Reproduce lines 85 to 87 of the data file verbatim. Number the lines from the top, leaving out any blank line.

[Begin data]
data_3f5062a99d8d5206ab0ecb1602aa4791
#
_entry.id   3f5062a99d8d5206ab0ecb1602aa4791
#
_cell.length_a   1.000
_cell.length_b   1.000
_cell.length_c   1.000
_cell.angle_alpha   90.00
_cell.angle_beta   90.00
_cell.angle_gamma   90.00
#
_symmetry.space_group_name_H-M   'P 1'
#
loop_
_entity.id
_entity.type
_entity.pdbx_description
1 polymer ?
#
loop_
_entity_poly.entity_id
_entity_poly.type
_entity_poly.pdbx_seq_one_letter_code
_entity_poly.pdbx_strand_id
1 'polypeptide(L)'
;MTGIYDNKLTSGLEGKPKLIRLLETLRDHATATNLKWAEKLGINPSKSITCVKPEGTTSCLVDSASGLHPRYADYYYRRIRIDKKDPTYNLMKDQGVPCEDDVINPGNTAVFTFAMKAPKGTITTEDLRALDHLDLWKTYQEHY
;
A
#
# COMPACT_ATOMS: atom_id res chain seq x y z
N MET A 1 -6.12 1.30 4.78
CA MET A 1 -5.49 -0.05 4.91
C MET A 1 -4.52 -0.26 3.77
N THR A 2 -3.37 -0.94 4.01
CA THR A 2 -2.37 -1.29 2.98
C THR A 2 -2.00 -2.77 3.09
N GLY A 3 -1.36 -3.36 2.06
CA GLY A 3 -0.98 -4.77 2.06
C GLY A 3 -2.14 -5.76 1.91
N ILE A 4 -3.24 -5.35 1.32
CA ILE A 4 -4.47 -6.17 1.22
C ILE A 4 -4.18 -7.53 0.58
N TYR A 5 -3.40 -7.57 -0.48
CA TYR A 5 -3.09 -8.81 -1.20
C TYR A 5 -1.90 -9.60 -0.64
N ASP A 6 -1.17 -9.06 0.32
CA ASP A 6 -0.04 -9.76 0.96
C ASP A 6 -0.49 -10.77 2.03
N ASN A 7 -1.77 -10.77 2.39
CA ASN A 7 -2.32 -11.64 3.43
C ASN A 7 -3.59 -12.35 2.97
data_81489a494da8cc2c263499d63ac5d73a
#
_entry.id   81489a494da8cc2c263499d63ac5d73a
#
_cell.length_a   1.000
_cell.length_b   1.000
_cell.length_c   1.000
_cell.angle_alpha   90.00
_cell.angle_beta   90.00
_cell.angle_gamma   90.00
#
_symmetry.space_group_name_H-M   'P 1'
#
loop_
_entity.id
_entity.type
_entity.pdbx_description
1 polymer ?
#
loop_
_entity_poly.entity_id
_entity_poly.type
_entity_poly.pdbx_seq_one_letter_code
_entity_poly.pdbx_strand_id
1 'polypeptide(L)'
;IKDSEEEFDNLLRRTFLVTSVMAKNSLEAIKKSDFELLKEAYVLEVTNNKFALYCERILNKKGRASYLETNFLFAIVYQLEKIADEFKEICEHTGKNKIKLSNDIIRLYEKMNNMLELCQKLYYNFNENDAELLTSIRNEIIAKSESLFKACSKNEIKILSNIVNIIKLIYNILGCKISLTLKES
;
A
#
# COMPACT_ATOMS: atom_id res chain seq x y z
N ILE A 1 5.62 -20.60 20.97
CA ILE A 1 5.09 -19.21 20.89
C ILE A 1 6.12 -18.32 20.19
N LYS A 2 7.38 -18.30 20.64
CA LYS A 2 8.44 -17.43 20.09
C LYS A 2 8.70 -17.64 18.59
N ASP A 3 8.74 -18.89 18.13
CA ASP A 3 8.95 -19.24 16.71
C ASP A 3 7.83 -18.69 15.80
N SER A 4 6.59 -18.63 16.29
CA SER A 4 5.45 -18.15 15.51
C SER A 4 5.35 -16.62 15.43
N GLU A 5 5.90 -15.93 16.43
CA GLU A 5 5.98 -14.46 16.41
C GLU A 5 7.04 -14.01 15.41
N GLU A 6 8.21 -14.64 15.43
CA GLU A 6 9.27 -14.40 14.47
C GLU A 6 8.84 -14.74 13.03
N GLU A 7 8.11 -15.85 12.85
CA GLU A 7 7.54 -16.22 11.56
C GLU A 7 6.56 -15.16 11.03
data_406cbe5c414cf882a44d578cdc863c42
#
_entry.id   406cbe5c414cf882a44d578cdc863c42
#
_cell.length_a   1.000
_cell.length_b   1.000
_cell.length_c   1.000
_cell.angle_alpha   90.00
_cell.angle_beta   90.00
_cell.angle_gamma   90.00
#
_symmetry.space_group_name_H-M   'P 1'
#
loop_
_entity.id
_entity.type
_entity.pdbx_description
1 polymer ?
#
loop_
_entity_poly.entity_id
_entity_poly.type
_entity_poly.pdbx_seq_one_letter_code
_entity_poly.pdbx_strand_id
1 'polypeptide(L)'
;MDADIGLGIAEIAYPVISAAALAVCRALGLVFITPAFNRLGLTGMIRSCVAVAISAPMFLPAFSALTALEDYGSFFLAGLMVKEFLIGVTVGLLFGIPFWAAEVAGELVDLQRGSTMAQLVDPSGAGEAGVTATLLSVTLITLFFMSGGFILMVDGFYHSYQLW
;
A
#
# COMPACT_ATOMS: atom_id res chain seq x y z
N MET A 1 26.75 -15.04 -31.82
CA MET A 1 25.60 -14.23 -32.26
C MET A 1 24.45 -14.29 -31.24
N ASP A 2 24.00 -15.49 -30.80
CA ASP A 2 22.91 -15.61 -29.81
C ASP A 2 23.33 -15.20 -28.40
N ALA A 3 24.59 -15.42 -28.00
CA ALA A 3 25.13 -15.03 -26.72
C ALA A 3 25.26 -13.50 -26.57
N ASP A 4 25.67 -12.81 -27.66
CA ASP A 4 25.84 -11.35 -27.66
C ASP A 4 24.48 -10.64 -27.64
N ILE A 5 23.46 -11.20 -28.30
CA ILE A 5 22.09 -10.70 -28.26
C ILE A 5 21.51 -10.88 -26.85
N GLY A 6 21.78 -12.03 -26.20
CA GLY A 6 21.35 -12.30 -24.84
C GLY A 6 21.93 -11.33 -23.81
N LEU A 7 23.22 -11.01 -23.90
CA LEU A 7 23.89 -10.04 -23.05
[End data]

N LYS A 2 7.38 -18.30 20.64
CA LYS A 2 8.44 -17.43 20.09
C LYS A 2 8.70 -17.64 18.59